Visitors to Goodwin this winter will notice some unusual activity around the Center – a commercial timber harvest. The white pine forest that surrounds the Center was planted by James Goodwin’s crews shortly after the 1938 hurricane. Goodwin’s intent was to manage this area for timber production, wildlife habitat and water quality protection. This harvest will further those objectives by thinning overcrowded timber sized trees and providing more sunlight for younger trees – diversifying wildlife
habitat in the process. Some 200,000 board feet of timber will be removed.

Watch for announcements of the educational tours we’ll be offering while the harvest is in progress. In the meantime, those interested in the details can view the official DEEP Division of Forestry harvest plan and maps.

The photo above is a young forest area 4 years after a white pine timber harvest.
Annual Greenways Awards and Celebration

The 2016 Event, held in conjunction with National Trails Day, took place on Friday, June 3, in celebration of the trail systems and CT Designated Greenway, our Air Line State Park Trail, at the Goodwin Conservation Center pavilion. Among the
several awards that were presented that day, the Trails Committee was recognized for the extensive trail system at Goodwin.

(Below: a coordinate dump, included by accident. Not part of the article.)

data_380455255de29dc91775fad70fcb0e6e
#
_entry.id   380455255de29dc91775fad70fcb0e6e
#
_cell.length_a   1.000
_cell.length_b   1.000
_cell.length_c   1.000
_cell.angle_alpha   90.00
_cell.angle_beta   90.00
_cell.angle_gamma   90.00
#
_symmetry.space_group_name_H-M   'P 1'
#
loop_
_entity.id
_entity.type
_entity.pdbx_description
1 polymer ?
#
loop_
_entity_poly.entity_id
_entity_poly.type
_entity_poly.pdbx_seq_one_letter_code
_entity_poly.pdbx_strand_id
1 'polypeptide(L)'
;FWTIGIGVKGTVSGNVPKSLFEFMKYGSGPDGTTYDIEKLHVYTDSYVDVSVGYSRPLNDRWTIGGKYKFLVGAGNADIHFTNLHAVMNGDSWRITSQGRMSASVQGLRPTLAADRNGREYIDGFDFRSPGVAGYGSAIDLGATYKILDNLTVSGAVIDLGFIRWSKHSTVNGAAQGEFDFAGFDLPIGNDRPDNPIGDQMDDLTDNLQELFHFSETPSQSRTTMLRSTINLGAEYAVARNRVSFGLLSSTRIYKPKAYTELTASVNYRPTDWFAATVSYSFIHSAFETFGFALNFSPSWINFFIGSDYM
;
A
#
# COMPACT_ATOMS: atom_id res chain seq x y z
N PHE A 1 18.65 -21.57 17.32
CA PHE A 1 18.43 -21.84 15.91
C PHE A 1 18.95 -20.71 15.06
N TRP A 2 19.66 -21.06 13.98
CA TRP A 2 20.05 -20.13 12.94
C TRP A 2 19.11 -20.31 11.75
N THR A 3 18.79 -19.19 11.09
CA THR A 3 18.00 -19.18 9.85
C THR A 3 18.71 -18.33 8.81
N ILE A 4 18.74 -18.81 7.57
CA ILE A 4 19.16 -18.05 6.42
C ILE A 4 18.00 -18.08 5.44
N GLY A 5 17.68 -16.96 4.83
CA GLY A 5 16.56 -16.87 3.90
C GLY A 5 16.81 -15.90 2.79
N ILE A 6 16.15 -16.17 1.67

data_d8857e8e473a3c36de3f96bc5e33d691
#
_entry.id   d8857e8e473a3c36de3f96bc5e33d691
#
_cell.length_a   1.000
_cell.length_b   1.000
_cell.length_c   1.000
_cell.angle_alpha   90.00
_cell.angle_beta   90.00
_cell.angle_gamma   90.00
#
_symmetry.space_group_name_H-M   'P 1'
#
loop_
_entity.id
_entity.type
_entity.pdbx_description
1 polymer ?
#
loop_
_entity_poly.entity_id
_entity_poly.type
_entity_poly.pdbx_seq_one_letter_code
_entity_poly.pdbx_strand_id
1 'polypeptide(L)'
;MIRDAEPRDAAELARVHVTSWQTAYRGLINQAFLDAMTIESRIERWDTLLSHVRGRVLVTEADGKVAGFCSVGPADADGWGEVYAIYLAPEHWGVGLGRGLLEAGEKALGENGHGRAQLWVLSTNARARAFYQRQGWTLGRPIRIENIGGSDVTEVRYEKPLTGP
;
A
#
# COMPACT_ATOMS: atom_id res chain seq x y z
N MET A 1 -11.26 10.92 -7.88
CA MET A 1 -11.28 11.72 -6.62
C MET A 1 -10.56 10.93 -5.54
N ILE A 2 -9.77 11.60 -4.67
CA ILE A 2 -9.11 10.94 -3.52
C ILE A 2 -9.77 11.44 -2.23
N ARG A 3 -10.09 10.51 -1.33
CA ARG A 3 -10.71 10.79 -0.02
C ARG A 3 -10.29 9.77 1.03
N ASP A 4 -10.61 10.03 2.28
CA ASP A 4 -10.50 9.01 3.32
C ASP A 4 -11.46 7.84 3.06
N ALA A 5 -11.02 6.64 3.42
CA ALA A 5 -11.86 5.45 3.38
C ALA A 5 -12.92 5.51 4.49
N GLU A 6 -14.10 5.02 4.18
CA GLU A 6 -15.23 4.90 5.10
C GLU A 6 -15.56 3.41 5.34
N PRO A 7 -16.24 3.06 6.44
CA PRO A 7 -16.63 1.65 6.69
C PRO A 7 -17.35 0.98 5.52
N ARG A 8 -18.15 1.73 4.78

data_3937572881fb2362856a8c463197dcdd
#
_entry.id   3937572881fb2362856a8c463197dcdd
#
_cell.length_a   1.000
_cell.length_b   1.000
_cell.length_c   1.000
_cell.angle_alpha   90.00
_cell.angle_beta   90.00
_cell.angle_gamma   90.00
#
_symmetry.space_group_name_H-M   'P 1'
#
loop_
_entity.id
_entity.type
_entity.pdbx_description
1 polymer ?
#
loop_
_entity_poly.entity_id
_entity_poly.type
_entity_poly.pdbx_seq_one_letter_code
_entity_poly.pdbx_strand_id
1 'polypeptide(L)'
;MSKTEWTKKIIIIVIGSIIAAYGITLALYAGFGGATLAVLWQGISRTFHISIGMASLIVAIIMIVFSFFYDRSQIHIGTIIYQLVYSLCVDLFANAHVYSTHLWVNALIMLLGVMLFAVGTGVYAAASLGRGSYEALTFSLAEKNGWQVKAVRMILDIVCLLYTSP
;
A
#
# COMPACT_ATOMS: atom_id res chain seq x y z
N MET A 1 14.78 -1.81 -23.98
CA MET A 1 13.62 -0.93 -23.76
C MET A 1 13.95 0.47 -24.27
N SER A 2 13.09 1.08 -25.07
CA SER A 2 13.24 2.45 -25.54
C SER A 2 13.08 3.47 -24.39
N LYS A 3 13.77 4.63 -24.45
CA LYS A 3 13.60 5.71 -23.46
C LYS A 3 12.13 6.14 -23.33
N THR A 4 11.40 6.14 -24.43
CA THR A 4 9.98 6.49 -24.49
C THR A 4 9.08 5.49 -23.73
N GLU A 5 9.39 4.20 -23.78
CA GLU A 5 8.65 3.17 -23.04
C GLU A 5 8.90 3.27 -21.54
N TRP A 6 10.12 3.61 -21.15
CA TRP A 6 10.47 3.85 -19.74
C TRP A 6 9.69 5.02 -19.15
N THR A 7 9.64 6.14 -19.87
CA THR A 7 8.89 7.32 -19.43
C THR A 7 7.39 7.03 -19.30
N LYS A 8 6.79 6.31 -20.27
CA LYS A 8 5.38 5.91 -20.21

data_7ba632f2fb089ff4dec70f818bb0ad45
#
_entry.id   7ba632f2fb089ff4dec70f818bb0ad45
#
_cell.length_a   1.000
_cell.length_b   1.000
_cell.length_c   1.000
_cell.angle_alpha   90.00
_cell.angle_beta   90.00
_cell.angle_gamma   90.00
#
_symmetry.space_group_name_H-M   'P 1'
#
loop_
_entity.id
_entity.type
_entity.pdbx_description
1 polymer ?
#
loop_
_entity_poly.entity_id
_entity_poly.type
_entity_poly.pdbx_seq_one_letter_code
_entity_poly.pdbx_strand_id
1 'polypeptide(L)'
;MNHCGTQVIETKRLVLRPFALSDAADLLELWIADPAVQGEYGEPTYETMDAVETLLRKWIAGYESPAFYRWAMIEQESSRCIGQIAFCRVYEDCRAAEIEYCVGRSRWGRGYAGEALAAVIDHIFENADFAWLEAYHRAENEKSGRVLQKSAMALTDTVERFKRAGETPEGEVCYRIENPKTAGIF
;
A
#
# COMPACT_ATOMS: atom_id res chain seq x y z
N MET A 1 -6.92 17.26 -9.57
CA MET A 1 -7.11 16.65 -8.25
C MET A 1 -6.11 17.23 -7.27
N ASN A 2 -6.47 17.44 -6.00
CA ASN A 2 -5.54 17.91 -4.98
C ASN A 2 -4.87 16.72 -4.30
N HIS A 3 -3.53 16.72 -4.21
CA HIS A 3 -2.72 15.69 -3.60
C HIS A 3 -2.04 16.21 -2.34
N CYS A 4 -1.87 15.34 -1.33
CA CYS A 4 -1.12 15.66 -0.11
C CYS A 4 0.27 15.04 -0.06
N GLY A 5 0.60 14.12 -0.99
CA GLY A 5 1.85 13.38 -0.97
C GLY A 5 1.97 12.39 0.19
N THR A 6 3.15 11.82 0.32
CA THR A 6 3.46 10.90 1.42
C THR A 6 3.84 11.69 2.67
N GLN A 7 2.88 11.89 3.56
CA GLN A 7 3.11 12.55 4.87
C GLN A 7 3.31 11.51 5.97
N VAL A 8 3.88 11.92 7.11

The Goodwin Conservation Center Entrance
photo by Pete Vertefeuille
FGF Trails Committee Update

After leading the Trails Committee for over five years, I think the time has come for me to step down and make way for new leadership. Much has been accomplished during those years to develop/improve the Goodwin Forest Trail System and make it attractive for public use. The success of that endeavor is evidenced by the substantial increase in forest visitations during that period.

I have thoroughly enjoyed my part of the Trail System upgrade and working with committed staff members of the CFPA and DEEP. But the upgrade would not have happened without the help of committed volunteers, especially: Al Kausch, Steve
Broderick, Bob Schoff, Stan Crawford, Charlie Rose, Glen Newcomb, Geoff Westfall, Dale May, Al Tinti, and Bob Mazzawy. Many other volunteers showed up for a day or even just a few hours to lend a hand. I am forever appreciative of all their contributions of time, use of personal tools and equipment and, most importantly, their hard work and suggestions!